Siblings will recognize themselves in Martha and Hal, a sister and brother who relentlessly try to outdo each other. When the pair travel on a new path in the woods, they drop their competition to help each other. This thoughtful book mirrors a realistic and healthy sibling relationship, where brothers and sisters sometimes bicker and compete, but also possess a deep love for each other.
Author: LeUyen Pham
Age Group: 3-8
With gentle humor, expressive illustrations, and a nod toward each child’s uniqueness, this book manages to both acknowledge the annoyances of sisterhood (“The Big Sister thinks she’s always right”) and celebrate the specialness of the relationship (“The Big Sister tells all the good stories! I’m the Little Sister. I get to listen!”).
Author: Rachel Vail
Illustrator: Yumi Heo
Age Group: 3-8
What happens to sweet Katie Honors when her baby brother knocks down the castle she built? She turns into Bombaloo, a fierce, angry, scrunched-faced big sister who pushes her brother and has a massive tantrum. When Bombaloo is done, her mother hugs her, transforming her back to Katie. Katie apologizes to her brother and the book ends with the siblings building the castle together.
This book was a godsend when my son was a baby and my own daughter would become Bombaloo when his curiosity messed with her projects. The story gave her a way to manage the frustration of having a crawling sibling.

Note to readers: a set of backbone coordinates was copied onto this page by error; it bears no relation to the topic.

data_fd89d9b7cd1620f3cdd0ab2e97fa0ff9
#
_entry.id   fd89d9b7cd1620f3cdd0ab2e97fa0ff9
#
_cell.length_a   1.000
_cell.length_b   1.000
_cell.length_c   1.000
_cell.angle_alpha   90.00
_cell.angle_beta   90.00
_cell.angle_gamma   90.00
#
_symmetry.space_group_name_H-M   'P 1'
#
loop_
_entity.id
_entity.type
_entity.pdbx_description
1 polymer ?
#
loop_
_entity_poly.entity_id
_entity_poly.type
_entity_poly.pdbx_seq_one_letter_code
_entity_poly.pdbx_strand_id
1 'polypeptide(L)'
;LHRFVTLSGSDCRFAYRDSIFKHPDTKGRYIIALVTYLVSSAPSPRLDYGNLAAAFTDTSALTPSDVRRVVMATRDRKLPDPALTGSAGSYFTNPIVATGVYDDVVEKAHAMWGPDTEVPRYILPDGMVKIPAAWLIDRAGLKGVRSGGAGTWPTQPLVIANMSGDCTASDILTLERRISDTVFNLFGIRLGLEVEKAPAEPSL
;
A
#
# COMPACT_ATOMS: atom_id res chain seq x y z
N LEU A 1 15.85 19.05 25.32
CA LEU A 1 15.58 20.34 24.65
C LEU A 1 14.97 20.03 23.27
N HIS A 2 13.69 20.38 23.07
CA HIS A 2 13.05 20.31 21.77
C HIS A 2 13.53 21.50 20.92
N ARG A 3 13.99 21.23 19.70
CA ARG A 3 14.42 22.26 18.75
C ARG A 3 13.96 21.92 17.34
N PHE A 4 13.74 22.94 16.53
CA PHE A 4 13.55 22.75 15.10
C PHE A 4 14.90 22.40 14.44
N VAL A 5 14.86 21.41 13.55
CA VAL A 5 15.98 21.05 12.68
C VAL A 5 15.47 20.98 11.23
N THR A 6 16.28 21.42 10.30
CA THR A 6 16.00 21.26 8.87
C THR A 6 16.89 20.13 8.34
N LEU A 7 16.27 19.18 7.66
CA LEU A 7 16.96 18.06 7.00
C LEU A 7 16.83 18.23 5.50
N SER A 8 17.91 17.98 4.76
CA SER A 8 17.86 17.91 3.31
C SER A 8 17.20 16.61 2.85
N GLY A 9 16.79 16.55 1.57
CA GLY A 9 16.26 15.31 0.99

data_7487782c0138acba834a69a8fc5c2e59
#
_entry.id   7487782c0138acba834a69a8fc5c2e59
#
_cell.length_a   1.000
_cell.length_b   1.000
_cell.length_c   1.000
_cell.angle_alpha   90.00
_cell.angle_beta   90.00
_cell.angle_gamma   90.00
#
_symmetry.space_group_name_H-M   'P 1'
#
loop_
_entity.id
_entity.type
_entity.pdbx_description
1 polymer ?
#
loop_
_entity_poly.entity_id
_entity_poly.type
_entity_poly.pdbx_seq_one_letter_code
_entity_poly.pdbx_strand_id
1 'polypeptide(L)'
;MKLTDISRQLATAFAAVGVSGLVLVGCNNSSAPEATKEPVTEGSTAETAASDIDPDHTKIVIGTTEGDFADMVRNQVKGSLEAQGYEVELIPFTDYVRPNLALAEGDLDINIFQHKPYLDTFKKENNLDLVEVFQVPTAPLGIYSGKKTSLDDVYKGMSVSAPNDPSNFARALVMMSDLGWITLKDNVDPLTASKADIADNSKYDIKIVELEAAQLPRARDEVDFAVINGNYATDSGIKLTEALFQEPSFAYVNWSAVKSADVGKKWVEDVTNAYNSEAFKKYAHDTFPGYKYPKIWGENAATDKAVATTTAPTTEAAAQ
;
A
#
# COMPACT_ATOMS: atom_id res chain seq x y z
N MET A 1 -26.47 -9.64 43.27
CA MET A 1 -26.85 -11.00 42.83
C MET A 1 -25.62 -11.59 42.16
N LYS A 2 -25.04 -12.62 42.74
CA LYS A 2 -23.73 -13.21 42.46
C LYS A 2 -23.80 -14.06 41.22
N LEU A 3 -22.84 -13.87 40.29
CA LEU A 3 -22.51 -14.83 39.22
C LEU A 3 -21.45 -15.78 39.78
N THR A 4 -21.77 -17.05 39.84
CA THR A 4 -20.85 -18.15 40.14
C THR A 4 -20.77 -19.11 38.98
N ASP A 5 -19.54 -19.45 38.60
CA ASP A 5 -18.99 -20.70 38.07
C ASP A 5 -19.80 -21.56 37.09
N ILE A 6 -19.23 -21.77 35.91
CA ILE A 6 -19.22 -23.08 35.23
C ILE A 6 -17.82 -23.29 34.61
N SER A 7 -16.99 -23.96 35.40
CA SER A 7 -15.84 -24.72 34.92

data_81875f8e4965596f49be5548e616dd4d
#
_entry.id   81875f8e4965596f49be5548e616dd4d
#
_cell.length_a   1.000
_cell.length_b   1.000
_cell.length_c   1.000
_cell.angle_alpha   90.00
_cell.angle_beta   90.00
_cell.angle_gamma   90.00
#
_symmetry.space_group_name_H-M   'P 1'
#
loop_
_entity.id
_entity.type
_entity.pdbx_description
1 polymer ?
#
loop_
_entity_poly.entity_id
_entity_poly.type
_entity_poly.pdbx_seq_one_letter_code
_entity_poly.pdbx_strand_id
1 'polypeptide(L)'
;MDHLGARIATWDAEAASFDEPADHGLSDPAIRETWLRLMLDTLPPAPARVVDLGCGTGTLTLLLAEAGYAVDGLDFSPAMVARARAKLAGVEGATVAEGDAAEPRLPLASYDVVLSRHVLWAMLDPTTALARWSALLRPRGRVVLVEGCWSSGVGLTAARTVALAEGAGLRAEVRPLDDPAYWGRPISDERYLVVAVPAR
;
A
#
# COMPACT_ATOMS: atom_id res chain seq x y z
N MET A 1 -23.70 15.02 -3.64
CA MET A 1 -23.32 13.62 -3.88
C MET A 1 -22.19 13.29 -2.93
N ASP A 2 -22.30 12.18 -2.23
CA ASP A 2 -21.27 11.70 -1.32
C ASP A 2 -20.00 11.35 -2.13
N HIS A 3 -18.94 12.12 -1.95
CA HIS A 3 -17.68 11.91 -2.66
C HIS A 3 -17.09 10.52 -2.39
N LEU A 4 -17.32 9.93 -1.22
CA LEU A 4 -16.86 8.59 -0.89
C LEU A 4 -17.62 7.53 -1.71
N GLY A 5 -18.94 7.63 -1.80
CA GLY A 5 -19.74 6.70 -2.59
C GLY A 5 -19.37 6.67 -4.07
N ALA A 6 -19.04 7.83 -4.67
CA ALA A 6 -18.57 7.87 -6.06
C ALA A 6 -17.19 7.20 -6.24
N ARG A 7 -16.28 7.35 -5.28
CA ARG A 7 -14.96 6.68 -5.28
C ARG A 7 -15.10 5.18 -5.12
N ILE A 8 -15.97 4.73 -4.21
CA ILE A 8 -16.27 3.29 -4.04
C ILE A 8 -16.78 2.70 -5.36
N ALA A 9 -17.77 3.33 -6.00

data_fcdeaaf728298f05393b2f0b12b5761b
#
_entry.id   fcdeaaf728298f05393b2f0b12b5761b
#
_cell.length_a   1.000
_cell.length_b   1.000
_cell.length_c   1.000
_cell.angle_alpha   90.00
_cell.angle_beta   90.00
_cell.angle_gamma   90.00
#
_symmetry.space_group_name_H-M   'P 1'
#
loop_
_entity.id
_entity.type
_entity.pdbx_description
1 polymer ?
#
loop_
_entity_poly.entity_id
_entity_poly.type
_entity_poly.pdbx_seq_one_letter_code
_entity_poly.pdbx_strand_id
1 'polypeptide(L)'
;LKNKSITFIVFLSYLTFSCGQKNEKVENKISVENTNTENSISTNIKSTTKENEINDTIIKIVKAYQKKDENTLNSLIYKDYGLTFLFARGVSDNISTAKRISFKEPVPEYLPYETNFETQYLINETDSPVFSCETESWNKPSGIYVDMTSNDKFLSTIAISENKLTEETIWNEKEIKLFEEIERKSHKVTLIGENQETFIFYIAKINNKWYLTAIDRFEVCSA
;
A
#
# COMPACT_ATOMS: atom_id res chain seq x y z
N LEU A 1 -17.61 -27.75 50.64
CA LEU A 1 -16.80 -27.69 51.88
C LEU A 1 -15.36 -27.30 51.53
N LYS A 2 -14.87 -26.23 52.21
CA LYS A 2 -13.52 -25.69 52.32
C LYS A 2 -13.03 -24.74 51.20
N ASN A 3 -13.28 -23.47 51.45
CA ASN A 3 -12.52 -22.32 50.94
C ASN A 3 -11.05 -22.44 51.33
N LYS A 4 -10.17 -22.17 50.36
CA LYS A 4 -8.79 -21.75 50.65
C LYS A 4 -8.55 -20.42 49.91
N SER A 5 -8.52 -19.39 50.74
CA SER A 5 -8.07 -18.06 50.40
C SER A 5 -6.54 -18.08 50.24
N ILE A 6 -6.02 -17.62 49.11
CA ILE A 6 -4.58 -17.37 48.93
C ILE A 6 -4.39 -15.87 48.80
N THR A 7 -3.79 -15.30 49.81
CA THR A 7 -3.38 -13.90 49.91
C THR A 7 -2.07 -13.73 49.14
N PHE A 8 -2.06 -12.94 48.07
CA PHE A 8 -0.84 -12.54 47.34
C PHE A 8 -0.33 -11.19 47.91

Author: Patricia Polacco
Age Group: 4-8
Treesha yearns to do something better than her older brother, Richie, who seems to be the best at everything. Richie’s constant teasing about how great he is only exacerbates the situation. Treesha finally gets her moment to shine, leading to a twist ending that transforms her relationship with her brother. Like Me First, this book reminds readers that while you and your sibling annoy each other, you love each other more.
Author: James J. Crist, Ph.D. & Elizabeth Verdick
Illustrator: Steve Mark
Age Group: 8-13
This self-help style picture book is for older children who are open to learning concrete ways to improve their relationships with their siblings. If moms and dads are too strapped for time to read Siblings Without Rivalry, this book could serve as a useful alternative.
Engage your children in projects, games, and rituals where they work together. Doing so will fill a bucket of good will and fun memories to positively fuel this lifelong relationship. Here are some suggestions:
Cook together. My kids worked together to make cupcakes for my husband’s birthday. The cupcakes were kind of gross, but the sibling harmony was sublime.
Work together to paint a picture or some pottery as a birthday or holiday gift for a relative.
Play a cooperative board game. One our favorites is Richard Scarry’s Busytown: Eye Found It!
Set up a lemonade stand. My daughter sketched the sign, my son colored it in. We all made the lemonade. My daughter poured for the customers; my son collected the money. They counted their profits together.
Build a snowman or sand castle together.
Go on a hike together.
Go to a museum together.
Give back together. We shop for Christmas gifts for an anonymous family given to us by the Salvation Army.
Team up against Mom & Dad. Kids love working together to beat Mom & Dad at a relay race or a backyard soccer game.
Holiday rituals. Make popcorn garland, carve pumpkins, or make Valentine’s Day cards for loved ones.